Some of the biggest changes occurred within the team I’d grown to like the most; Fnatic. First, amidst countless rumours and gossip, they lost their prize ADC, Rekkles to their main rival Alliance. Then, following further rumours, they lost their jewel-in-the crown mid-laner xPeke to form his own team Origen, along with their longstanding jungler Cyanide who decided to retire. This left Fnatic with their toplaner, Soaz and support, Yellowstar.
This led to the following question; did I still want to support Fnatic? In mainstream sports, people support the teams without much question; Manchester United, London Irish or the Washington Redskins. They don’t stop because they change a player. But in e-sports, support seems to be very player led. There is an argument that this demonstrates the immaturity of the e-sports scene but I don’t agree. In mainstream sport, supporters will often support a team because of a link, perhaps geographical, or a family connection. In League some teams have tried to build a national identity, C9 is seen as being 100% NA, up to now Roccat players have all been Polish. However, Roccat demonstrates the problem with this; they’ve now run out of Polish players at the standard they want, and are currently looking at fielding a Korean player. Establishing a national identity in this way is not possible for most teams. There is also another issue with e-sports teams; they’re small. Change three players in a football team, not so noticeable, change three in a League team, that’s over half the squad gone and the team is suddenly very different.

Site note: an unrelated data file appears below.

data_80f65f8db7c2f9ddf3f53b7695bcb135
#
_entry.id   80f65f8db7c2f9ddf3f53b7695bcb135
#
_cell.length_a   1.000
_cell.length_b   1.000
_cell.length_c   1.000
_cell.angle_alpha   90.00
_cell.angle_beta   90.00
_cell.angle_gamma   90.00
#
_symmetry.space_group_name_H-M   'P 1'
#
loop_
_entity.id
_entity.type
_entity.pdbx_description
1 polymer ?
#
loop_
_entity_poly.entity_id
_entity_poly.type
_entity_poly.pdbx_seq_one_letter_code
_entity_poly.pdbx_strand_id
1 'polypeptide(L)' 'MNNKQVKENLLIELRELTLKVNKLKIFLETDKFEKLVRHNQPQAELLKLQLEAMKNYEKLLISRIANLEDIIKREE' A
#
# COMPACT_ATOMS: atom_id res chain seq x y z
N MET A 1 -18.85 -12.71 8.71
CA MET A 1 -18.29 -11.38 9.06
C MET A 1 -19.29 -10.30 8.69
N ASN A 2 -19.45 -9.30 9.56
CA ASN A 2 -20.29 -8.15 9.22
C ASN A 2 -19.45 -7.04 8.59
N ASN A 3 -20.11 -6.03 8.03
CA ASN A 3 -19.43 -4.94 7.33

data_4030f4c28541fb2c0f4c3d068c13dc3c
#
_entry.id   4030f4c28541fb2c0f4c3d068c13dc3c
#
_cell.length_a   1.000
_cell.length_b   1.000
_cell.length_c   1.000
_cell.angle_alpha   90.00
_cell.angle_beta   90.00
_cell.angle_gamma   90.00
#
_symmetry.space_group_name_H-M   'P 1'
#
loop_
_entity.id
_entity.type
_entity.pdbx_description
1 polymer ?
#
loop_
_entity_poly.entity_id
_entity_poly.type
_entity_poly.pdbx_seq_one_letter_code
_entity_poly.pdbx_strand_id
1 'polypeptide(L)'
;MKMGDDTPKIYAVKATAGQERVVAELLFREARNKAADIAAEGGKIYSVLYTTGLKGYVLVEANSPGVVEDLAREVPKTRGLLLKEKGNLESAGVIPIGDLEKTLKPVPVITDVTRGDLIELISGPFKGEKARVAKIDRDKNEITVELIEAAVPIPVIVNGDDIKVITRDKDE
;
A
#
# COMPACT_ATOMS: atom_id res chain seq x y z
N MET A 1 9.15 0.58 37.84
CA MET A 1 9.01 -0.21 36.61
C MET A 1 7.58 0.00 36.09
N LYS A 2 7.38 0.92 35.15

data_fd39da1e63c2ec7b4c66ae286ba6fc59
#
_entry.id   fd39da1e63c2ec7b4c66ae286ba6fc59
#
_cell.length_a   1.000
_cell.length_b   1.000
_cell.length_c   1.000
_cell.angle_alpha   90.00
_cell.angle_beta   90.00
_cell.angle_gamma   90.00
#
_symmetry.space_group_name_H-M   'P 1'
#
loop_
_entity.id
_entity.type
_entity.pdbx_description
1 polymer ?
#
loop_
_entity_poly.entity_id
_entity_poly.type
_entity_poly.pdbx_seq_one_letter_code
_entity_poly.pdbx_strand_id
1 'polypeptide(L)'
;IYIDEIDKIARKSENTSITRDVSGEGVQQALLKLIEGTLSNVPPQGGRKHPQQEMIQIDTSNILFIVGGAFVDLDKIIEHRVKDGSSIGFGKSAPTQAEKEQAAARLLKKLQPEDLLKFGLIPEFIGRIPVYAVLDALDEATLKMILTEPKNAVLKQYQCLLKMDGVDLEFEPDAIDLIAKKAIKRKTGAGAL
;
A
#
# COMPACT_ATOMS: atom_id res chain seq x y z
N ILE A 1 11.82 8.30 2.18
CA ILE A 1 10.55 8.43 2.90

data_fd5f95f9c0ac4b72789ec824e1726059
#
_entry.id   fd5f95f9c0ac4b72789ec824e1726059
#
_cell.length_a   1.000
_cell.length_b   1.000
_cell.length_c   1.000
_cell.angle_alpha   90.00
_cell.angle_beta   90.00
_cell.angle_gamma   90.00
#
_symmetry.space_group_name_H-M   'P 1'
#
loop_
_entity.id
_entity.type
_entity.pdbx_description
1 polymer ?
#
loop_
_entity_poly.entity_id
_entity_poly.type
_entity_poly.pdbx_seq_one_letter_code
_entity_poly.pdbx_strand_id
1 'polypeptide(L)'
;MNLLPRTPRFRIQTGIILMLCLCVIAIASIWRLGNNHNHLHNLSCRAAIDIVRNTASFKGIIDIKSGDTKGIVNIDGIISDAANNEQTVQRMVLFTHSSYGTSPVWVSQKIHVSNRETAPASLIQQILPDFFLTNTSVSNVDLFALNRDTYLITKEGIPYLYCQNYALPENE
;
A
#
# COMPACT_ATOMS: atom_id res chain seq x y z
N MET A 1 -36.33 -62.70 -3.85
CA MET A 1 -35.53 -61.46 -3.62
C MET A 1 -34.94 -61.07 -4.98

So what should an Organisation with a team do? Returning to Fnatic, I’d adopted the team because of the players, the front men. Apart from them, Fnatic as an organisation was just a brand. I’d never seen any management to get interested in, they’d had a coach but he left after Worlds. Fnatic as an organisation meant little. So, I’m following the players, my only remaining interest in Fnatic is supporting those who stayed. From this aspect, it’s interesting to look at xPeke’s new team/organisation that he’s forming. Origen is very much branded with his own identity and that’ll continue above and beyond individual players. It’s what I’m supporting. This has happened elsewhere. The creator/owner of NA team CLG is Hotshot, an ex-player who streams and has a very high profile and so, whatever happens, can provide continuity for supporters. TSM, also NA, was formed by Regi who played for them before moving into coaching for the team and similarly has a very strong though somewhat controversial profile. Returning to Roccat, their Manager, Flyy, is appearing on various League talkshows and is becoming known, maybe with a similar outcome.